Sunday, 19 September 2010

MRCP revision battle 15.4: Porphyrias

Porphyrias are rare genetic disorders causing abnormalities of enzymes responsible for haem synthesis, resulting in accumulation of intermittent compounds (porphobilinogen, aminolaevulinic acid) and porphyrins.

This battle will focus on 2 acute porphyrias (acute intermittent and variegate) and 1 chronic (porphyria cutanea tarda).

1. Acute intermittent porphyria

Acute intermittent porphyria is an autosomal dominant condition in which there is a defect in porphobilinogen deaminase

Females aged 20-40 are most affected.

There is always raised urinary porphobilinogen and aminolaevulinic acid, but the rise is greater during acute attacks.  The importance of these substances is that the urine goes deep red on being left.

Signs and symptoms include:
  • abdominal pain
  • hypertension
  • low sodium
  • low potassium
  • hypotonia
  • psychosis
  • paralysis
  • seizures
Note there are NO skin symptoms.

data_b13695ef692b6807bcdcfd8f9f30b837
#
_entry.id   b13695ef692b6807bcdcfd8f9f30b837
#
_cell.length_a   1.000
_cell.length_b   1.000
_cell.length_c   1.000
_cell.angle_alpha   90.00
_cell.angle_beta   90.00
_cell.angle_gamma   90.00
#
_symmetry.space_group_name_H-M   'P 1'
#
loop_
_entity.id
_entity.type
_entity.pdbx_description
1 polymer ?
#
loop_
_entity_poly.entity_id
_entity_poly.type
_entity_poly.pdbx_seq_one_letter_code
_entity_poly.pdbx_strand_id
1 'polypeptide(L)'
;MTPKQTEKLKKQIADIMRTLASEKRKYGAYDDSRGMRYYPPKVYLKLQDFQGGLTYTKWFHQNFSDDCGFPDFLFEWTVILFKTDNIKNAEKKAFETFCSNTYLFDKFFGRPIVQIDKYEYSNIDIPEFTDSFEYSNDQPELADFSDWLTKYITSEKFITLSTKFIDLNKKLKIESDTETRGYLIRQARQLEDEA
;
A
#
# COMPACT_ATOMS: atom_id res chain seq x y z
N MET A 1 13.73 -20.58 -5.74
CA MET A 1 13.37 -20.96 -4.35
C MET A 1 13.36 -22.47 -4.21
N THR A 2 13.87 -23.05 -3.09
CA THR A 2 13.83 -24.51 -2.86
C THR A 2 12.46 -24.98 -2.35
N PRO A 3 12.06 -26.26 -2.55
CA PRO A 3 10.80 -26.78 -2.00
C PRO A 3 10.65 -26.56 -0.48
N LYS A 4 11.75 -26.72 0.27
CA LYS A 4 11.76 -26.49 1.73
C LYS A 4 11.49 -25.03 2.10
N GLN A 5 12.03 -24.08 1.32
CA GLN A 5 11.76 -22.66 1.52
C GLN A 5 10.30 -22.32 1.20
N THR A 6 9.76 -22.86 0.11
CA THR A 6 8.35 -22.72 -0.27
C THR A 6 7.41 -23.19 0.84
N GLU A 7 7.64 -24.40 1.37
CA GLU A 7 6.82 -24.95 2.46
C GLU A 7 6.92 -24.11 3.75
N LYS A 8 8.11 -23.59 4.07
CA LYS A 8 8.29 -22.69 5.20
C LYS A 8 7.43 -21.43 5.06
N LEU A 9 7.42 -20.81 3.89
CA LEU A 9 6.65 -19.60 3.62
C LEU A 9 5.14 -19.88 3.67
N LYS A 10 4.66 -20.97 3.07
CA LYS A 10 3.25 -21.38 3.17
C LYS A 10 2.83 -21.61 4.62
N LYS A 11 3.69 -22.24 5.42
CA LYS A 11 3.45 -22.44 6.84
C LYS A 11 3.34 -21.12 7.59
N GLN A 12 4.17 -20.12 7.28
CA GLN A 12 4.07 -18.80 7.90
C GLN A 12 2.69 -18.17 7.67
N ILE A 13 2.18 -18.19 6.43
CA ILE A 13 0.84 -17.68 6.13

A way to remember this list is to think of a patient saying to you "oh doctor, my abdo pain is giving me high blood pressure and stopping me being able to stand (paralysis)"... to which you may think "ah yes, you are a teaspoon (tsp = low tone, sodium, potassium) of crazy (psychosis) aren't you?"

Drugs that can precipitate acute porphyria include:
  • alcohol
  • benzos
  • rifampicin
  • tetracyclines
  • phenytoin
  • OCP
  • halothane
  • sulphonamides

Treatment is:
  • remove precipitating factores
  • IV fluid to correct low sodium/potassium
  • high carb diet
  • IV haematin
  • prochlorperazine for nausea
  • other symptomatic treatment

Although a rare diagnosis, porphyria should always be a differential in someone presenting with abdominal pain.

2. Variegate porphyria

This is an autosomal dominant condition characterised by a deficit in protoporphyrin oxidase.

It can cause abdominal pain and neuro symptoms, but in contrast to acute intermittent porphyria it also has a photosensitive blistering rash.

It is commoner in South Africans (afrikaans)

3. Porphyria Cutanea Tarda

This is due to uroporphyrinogen decarboxylase deficiency.

It results in a photosensitive rash with bulla.
It is also associated with hypertrichosis.
(these two factors may be the basis of werewolf legends...)

Urine has raised uroporphyrinogen which glows pink under a Woods light

Attacks are precipitated by alcohol, iron and oestrogen.

Treatment is with chloroquine.

Wow, that was quite long.  The next battle is far shorter, and is on the second condition I'd never heard of before today...